As stated above, clusters can be defined in a template file and created using the command line interface. Another option is to create a new cluster using the web interface. To create a new cluster, click the large + in the bottom left corner of the page. You will be prompted to select your cluster type from the list of Cycle-supported clusters. Once selected, you will need to enter or select a number of variables for your cluster, starting with your Cloud Provider, credentials, and region. Click Next to continue, or save/cancel your cluster.
On the Cluster Software screen, you will select the OS of the manager and execute region for your cluster. Use the file picker to select the Cluster-Init specification file(s) to be used. You can have more than one spec file. Enter the path of the local keypair to allow CycleCloud the access required to run your job(s).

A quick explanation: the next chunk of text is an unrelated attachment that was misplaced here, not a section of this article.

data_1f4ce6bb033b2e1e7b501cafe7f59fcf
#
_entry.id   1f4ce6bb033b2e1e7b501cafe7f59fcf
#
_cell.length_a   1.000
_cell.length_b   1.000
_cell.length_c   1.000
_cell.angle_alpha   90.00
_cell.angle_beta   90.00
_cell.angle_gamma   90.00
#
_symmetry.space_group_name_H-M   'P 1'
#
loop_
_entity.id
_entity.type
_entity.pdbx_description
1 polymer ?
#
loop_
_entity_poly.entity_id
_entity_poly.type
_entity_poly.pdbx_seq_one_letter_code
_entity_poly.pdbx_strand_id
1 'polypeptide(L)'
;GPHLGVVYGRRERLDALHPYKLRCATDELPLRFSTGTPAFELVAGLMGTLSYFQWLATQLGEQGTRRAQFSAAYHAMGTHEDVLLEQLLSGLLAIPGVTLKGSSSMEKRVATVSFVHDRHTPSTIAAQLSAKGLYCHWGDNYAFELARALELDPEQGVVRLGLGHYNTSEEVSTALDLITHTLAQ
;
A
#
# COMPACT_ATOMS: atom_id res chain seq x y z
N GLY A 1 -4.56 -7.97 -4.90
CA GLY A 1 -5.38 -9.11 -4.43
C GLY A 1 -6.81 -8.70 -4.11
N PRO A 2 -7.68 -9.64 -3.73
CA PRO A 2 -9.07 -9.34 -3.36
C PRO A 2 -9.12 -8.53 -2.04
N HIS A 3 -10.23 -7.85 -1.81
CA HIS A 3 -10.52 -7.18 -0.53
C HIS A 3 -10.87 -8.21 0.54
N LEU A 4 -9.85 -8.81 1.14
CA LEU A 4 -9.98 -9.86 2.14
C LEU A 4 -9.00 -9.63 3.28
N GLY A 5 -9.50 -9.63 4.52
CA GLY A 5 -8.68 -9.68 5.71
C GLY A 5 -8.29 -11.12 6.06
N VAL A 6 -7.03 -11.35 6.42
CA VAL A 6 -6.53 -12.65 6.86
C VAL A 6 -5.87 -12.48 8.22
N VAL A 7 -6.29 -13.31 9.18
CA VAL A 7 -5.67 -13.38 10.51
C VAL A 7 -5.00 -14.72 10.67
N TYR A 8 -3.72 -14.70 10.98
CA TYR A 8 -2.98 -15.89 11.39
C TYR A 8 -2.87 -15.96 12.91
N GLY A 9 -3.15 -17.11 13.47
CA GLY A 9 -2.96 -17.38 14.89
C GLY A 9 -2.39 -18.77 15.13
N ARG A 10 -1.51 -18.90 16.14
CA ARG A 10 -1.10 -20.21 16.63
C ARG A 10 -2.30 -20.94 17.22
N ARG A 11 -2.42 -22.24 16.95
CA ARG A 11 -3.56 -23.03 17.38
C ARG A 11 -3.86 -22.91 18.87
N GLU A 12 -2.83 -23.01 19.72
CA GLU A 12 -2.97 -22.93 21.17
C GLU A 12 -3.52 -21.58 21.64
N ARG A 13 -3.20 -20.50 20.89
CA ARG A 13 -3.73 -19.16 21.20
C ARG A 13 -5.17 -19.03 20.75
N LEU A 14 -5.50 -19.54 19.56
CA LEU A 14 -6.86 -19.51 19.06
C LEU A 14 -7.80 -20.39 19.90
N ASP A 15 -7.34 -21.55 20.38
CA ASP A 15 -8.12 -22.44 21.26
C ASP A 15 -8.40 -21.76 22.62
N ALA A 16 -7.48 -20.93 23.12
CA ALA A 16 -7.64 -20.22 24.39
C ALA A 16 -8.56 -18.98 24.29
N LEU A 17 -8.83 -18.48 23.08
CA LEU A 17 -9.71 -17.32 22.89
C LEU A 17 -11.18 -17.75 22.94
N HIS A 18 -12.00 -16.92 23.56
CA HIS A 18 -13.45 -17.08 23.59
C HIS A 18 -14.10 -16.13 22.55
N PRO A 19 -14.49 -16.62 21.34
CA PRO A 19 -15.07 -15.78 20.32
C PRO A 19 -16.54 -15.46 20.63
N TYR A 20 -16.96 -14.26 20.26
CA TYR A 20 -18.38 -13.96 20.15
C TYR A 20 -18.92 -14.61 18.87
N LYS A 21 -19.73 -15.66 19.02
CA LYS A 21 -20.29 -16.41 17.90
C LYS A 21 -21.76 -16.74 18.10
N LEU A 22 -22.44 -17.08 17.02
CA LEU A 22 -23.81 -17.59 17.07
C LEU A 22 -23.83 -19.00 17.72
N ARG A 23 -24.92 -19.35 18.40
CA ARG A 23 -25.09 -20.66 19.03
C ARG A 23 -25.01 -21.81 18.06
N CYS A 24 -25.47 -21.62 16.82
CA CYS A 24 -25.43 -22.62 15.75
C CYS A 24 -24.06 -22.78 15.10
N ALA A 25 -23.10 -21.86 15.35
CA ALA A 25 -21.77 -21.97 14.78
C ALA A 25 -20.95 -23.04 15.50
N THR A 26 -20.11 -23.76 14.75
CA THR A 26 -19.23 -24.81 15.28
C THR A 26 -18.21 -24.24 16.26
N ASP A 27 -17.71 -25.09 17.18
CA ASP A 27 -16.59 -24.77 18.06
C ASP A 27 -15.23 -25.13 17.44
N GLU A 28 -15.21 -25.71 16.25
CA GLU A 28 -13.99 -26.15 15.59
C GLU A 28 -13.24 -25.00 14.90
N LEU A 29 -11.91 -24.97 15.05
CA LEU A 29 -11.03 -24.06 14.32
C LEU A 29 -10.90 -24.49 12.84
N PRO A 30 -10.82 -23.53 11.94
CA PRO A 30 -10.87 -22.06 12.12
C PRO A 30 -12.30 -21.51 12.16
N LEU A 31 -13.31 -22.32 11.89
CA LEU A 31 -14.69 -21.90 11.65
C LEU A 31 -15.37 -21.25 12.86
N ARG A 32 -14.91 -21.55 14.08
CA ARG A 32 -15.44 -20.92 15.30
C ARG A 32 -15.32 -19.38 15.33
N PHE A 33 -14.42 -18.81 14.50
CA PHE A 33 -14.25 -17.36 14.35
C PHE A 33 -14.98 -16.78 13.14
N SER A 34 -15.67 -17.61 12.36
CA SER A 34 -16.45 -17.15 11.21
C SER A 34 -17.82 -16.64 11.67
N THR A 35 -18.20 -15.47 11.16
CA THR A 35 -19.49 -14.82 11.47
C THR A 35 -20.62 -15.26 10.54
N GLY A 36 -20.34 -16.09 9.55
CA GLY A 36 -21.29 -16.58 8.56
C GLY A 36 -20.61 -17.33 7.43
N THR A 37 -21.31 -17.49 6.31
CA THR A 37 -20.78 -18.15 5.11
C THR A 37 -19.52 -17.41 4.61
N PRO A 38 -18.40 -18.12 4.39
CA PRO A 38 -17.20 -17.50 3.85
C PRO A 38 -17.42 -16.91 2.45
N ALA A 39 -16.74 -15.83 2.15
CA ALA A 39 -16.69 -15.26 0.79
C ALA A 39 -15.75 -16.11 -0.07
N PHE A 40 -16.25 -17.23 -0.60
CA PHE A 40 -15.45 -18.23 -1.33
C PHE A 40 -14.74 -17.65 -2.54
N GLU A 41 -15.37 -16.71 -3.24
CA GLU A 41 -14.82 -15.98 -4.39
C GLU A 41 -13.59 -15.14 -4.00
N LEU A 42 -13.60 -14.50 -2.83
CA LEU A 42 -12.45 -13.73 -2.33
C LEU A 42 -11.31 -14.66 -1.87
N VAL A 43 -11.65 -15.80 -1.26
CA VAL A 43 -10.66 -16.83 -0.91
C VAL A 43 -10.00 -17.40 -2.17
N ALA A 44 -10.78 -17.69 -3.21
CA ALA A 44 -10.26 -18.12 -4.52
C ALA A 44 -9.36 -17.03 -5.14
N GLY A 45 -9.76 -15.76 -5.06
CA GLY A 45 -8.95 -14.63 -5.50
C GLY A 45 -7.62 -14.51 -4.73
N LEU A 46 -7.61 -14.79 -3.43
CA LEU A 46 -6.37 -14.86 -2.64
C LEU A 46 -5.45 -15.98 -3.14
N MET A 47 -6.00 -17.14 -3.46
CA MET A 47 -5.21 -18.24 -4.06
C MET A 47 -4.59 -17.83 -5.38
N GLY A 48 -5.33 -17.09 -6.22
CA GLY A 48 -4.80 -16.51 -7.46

The Compute Backend parameters allow you to select the instance types needed for your application. Use the dropdown menu to select a CM Type and Execute Type. Your cluster can also be autoscaled to add hosts as needed. Check the box to autoscale, and enter an initial and maximum core count for the cluster.
Check the box for Return Proxy on the Networking screen to have the node act as a proxy for communication from the cluster to CycleCloud. Lastly, for Azure users, select a Subnet ID for your Virtual Network Configuration. Click Save to finish the cluster creation.